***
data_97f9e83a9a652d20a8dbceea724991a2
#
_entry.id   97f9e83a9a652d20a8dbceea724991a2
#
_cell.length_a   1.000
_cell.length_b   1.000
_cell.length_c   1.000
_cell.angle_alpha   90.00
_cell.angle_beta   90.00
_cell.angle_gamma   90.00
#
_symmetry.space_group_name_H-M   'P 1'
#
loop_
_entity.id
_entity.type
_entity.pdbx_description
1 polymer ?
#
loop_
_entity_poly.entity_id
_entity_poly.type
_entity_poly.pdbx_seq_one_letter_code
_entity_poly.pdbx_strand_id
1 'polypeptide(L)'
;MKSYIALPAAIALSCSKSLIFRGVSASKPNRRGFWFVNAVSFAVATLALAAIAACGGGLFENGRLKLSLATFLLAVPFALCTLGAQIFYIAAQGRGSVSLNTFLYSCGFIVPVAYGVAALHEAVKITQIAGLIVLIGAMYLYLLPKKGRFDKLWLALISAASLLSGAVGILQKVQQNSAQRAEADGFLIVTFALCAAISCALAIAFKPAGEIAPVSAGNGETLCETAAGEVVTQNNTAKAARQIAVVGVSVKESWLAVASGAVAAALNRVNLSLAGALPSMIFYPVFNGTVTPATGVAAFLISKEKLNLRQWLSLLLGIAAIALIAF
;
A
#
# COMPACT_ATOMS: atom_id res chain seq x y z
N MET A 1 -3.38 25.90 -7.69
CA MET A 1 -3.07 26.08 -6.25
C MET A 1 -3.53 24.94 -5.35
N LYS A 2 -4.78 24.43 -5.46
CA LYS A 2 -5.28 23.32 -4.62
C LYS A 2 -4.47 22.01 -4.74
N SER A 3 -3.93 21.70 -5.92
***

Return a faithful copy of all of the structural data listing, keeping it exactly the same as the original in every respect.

data_97f9e83a9a652d20a8dbceea724991a2
#
_entry.id   97f9e83a9a652d20a8dbceea724991a2
#
_cell.length_a   1.000
_cell.length_b   1.000
_cell.length_c   1.000
_cell.angle_alpha   90.00
_cell.angle_beta   90.00
_cell.angle_gamma   90.00
#
_symmetry.space_group_name_H-M   'P 1'
#
loop_
_entity.id
_entity.type
_entity.pdbx_description
1 polymer ?
#
loop_
_entity_poly.entity_id
_entity_poly.type
_entity_poly.pdbx_seq_one_letter_code
_entity_poly.pdbx_strand_id
1 'polypeptide(L)'
;MKSYIALPAAIALSCSKSLIFRGVSASKPNRRGFWFVNAVSFAVATLALAAIAACGGGLFENGRLKLSLATFLLAVPFALCTLGAQIFYIAAQGRGSVSLNTFLYSCGFIVPVAYGVAALHEAVKITQIAGLIVLIGAMYLYLLPKKGRFDKLWLALISAASLLSGAVGILQKVQQNSAQRAEADGFLIVTFALCAAISCALAIAFKPAGEIAPVSAGNGETLCETAAGEVVTQNNTAKAARQIAVVGVSVKESWLAVASGAVAAALNRVNLSLAGALPSMIFYPVFNGTVTPATGVAAFLISKEKLNLRQWLSLLLGIAAIALIAF
;
A
#
# COMPACT_ATOMS: atom_id res chain seq x y z
N MET A 1 -3.38 25.90 -7.69
CA MET A 1 -3.07 26.08 -6.25
C MET A 1 -3.53 24.94 -5.35
N LYS A 2 -4.78 24.43 -5.46
CA LYS A 2 -5.28 23.32 -4.62
C LYS A 2 -4.47 22.01 -4.74
N SER A 3 -3.93 21.70 -5.92